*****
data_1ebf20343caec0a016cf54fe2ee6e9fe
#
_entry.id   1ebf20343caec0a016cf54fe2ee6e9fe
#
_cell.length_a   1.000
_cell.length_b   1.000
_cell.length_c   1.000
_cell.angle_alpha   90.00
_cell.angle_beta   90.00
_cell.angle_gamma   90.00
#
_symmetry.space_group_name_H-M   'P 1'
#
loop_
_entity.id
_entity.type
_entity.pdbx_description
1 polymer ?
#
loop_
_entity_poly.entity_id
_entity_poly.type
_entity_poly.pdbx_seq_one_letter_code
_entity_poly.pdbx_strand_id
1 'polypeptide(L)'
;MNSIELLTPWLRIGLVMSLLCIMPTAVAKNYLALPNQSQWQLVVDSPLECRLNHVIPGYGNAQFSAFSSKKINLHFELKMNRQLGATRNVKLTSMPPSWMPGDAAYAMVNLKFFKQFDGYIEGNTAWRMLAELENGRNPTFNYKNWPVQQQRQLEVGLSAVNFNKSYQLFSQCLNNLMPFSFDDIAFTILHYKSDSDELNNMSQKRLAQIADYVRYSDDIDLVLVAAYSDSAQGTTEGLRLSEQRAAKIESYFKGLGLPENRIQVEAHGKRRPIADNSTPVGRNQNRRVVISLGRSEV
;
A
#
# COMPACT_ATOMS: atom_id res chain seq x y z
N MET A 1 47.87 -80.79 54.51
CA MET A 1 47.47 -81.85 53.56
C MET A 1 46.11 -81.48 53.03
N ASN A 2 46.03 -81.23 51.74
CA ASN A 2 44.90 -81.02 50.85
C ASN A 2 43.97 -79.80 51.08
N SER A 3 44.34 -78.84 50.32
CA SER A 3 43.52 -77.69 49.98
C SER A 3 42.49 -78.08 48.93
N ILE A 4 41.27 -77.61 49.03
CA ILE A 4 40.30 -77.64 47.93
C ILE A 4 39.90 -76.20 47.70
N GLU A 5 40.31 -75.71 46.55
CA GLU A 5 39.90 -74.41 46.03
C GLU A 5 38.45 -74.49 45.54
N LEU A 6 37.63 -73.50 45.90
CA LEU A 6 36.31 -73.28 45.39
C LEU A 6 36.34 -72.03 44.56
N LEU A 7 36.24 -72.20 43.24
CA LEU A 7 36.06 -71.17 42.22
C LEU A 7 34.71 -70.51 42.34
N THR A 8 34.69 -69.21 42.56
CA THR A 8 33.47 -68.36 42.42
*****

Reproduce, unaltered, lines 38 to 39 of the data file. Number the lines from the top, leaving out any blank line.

CA SER A 3 43.52 -77.69 49.98
C SER A 3 42.49 -78.08 48.93